Religious arguments arm the dedicated ideologue, but a broader argument is necessary to get the less spiritually minded to listen. In the early 20th century there was strong support for sterilization of the psychologically impaired, based on the "science" of eugenics. The Roman Catholic Church naturally crusaded against eugenics, but not by emphasizing religious doctrine. The crusaders brought legal, scientific and moral arguments to bear showing how eugenics contradict our most cherished notions of social justice.

Appeals to compromise or moderation drive the fanatics in any social movement to the sidelines of cultural struggle. Fires destroy everything when zealots get too fired up. It's not hard to find numerous examples. The impatient and irrational flee from appeals to reason to marginalization and then sometimes to violence. The no-compromisers in the civil rights movement begat the Black Panthers, the environmentalists begat eco-terrorists, the New Left begat the Weathermen, pro-lifers begat abortion clinic bombers.

Those who advocate moderation, however unsatisfying moderation can be, are more likely to succeed in getting their views across. Rudy Giuliani seemed to be acting on that notion when he spoke last week to religious conservatives at the Values Voters Summit in Washington. "Christianity is all about inclusiveness," he said, and he quoted Ronald Reagan, the hero hovering over the summit: "My 80 percent friend is not my 100 percent enemy." The former mayor of New York didn't win many votes in the summit straw poll, but he was talking to the larger audience that will determine the winner next year.

Ironically, the politics of the New Left of the 1960s crusaded for "values voters" before the conservatives did. But they failed to build a winning consensus and Richard Nixon won the election. The New Left lost its appetite for values voters when it turned out that they had the wrong values. The right succeeded in organizing the grassroots, creating a broad conservative movement of civic engagement that liberals satirized with the bumper sticker, "Nuke the gay whales for Jesus."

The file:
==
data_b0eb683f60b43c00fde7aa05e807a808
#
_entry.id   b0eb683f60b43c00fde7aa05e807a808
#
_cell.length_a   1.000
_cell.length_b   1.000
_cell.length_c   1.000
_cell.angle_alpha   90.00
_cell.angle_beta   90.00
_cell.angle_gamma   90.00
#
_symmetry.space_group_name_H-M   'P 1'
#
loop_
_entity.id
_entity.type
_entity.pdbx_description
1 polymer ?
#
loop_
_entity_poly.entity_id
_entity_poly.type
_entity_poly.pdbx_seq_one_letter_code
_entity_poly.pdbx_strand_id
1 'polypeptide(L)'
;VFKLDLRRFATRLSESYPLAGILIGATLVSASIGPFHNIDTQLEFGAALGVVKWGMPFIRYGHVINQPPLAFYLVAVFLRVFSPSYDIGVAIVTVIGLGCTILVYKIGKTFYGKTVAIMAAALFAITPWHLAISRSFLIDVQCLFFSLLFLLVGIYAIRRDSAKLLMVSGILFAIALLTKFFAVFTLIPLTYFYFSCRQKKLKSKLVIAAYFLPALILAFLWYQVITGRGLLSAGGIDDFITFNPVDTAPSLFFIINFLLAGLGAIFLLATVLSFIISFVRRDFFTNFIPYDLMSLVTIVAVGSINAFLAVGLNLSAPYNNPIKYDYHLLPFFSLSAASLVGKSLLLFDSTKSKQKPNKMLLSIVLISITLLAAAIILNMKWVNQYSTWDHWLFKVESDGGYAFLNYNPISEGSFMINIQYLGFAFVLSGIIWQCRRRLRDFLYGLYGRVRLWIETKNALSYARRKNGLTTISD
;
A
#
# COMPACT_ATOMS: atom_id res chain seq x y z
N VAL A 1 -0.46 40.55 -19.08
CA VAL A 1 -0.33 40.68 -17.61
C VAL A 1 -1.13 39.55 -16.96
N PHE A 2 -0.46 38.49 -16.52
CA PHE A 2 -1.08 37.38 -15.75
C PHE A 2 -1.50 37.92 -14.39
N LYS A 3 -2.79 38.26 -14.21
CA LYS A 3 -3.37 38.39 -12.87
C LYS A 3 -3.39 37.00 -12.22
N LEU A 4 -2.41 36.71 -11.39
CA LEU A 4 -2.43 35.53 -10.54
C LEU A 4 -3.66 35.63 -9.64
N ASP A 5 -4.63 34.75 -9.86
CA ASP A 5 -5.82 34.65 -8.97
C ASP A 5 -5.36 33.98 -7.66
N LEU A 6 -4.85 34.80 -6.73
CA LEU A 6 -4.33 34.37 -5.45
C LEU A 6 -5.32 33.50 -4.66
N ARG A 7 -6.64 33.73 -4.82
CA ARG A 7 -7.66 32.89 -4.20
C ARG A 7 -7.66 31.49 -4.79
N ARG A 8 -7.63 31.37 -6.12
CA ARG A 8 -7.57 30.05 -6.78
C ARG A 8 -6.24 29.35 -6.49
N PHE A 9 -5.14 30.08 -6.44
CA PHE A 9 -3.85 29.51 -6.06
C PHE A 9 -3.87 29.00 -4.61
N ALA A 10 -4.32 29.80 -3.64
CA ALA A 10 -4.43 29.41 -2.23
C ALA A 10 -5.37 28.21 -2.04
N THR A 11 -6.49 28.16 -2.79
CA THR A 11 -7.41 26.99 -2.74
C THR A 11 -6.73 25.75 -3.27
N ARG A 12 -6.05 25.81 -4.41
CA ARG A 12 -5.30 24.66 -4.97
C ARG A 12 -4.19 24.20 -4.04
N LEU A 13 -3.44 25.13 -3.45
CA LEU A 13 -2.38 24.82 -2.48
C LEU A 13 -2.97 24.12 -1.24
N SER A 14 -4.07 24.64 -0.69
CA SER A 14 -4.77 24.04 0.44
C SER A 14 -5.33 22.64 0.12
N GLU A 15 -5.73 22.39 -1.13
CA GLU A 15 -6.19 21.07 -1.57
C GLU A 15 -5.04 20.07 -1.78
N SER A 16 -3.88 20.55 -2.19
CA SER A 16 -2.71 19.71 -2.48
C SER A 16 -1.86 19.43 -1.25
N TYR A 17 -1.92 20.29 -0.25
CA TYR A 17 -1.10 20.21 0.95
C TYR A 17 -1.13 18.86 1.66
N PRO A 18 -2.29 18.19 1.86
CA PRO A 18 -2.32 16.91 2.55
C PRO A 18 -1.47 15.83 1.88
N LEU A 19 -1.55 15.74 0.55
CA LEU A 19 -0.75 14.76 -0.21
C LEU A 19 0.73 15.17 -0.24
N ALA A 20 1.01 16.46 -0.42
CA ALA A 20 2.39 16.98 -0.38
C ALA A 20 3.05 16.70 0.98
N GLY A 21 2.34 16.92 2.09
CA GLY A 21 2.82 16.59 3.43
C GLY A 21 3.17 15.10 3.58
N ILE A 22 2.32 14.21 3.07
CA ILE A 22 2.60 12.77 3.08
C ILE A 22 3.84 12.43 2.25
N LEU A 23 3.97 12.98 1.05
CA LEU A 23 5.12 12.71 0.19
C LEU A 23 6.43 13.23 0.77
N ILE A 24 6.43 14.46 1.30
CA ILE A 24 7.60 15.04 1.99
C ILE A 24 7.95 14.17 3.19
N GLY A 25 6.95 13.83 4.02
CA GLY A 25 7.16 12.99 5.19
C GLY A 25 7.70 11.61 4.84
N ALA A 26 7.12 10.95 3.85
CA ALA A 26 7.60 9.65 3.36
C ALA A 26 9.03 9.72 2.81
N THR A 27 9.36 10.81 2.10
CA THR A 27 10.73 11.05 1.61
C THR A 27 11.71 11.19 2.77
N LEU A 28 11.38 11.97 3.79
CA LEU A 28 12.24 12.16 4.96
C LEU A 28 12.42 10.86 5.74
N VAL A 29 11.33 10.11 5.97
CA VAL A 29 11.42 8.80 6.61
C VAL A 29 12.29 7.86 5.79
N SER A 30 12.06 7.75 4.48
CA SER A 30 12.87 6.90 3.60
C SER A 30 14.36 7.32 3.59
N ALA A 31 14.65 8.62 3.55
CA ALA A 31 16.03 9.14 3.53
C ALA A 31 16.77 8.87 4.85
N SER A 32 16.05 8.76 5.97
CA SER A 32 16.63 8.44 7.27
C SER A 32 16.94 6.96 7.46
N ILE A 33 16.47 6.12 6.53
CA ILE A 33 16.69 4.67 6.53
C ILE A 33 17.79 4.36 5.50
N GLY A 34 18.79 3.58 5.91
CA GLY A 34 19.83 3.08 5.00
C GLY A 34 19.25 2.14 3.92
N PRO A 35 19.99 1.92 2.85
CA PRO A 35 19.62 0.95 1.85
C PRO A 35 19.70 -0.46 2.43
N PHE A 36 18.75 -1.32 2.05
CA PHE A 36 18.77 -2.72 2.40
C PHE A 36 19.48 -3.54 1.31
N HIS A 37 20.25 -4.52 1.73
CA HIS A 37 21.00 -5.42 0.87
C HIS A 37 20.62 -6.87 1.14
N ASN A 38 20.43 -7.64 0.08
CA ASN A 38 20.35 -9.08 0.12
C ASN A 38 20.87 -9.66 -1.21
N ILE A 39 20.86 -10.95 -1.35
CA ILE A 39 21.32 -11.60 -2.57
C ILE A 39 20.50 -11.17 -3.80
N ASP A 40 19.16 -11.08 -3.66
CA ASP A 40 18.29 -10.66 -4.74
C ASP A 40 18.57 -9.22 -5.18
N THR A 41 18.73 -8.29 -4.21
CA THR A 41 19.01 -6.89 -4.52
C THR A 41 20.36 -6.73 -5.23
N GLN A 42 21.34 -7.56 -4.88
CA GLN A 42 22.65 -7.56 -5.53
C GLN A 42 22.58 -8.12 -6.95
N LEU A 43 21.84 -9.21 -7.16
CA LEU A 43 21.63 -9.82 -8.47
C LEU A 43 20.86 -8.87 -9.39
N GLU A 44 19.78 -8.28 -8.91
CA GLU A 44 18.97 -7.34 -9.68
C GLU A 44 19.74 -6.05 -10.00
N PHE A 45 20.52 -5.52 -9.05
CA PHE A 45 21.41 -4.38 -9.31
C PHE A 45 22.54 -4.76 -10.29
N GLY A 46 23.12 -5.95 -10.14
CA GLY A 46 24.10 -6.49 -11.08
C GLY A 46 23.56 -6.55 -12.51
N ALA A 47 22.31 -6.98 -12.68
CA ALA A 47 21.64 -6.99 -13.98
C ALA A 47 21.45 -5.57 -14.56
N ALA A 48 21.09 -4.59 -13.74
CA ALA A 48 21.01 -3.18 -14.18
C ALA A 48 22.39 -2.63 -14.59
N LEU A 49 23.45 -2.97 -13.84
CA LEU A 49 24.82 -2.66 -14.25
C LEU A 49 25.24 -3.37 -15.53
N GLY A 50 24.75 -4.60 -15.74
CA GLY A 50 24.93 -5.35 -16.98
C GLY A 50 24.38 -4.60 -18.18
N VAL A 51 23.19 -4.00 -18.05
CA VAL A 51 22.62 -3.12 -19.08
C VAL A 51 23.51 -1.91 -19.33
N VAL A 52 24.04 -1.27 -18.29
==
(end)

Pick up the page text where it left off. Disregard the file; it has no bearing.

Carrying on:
"One of the great political ironies of the past few decades is that the Christian Right has been much more successful than its political rivals at fulfilling liberal thinkers' hopes for American democracy," writes Prof. Shields.

But the future of the religious right is less clear. The presidential contenders asking for their votes are more mixed in their appeal than George W. Bush was seven years ago. It's harder now to excite passion with reason when the arguments aren't 100 percent ideologically pure. But Americans remain a practical people, and nobody likes a losing strategy for long, no matter how dear the single issue.

The separation of church and state remains the great triumph of our democracy, enabling lively and often contentious argument that leads to workable, if not always wholly satisfying, compromise. The tensions between enlightenment and evangelism have been with us throughout our history, a struggle between reason and emotion. It's a tension that at its best provokes informed debate on moral and intellectual issues. To paraphrase Pogo, the philosopher of the comics pages, "We have seen the values voter, and he is us."